Veggies from Ya­muna flood­plains may be toxic

Consumer Voice - - In The News -

Con­sump­tion of crops grown along the Ya­muna can lead to se­ri­ous health im­pli­ca­tions due to heavy metal poi­son­ing, a study by Tox­ics Link, an en­vi­ron­men­tal re­search and ad­vo­cacy or­ga­ni­za­tion, has found. Ac­cord­ing to the study, the pres­ence of heavy met­als such as lead, chromium, ar­senic and mer­cury have been found in sed­i­ment sam­ples at the river. “All the de­tected heavy met­als are known to cause se­ri­ous health im­pli­ca­tions, so stan­dards have been pre­scribed to limit the heavy met­als con­tent in drink­ing wa­ter and food,” the study notes.

While the re­port notes that “there is no spe­cific stan­dard for heavy metal con­tent in the sed­i­ment and soil”, it ob­serves that the level of heavy met­als in the sed­i­ments of the Ya­muna is high. In­ter­est­ingly, the re­port also un­der­lines that the level of heavy metal con­tam­i­na­tion in­creases sig­nif­i­cantly af­ter Wazirabad. This may be due to the dis­charge of waste wa­ter into the river from var­i­ous canals and drains.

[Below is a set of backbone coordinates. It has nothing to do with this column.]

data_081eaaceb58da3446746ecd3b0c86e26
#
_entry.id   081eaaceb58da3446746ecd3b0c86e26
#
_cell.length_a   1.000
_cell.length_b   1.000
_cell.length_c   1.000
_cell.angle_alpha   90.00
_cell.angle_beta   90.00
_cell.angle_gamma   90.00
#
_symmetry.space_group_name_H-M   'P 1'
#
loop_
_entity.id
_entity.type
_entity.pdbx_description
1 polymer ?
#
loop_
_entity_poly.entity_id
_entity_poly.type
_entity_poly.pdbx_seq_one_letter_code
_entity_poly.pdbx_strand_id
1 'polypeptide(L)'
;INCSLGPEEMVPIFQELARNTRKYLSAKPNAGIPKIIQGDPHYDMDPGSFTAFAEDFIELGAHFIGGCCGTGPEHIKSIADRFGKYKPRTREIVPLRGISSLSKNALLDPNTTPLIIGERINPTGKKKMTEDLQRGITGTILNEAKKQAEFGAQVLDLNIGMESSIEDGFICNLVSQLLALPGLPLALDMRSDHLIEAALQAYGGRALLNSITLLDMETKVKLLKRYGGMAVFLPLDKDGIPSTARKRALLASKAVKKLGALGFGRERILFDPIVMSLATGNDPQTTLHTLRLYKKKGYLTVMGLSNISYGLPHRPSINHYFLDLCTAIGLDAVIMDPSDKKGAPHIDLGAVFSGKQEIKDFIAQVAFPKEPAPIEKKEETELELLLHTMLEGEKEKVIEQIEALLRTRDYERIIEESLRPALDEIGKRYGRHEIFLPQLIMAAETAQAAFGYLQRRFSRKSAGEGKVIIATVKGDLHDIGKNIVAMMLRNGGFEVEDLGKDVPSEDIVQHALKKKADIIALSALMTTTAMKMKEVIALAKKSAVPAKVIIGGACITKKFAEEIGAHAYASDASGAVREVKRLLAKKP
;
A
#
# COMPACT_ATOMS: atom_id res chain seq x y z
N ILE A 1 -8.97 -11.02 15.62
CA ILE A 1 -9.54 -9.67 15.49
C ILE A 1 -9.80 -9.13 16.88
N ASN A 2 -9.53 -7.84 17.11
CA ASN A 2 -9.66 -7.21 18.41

The study tested the ‘Tox­i­c­ity Load of Ya­muna River in Delhi’ and ex­am­ined the pH, tur­bid­ity, solids, and heavy met­als in wa­ter and sed­i­ments of the river. The sam­ples were col­lected from dif­fer­ent lo­ca­tions in Delhi (be­fore and af­ter Wazirabad) dur­ing pre- and post-mon­soon sea­son.

“The re­sults in­di­cate high con­cen­tra­tion of tur­bid­ity and to­tal solids at both be­fore and af­ter Wazirabad lo­ca­tions,” the study states. Apart from rais­ing aware­ness about the is­sue and us­ing tech­nol­ogy to de­con­tam­i­nate the river, the study also rec­om­mends map­ping out the sources of pol­lu­tion and re­me­dial mea­sures to ‘de­con­tam­i­nate the river bed’ of heavy met­als.

Newspapers in English

Newspapers from India

© PressReader. All rights reserved.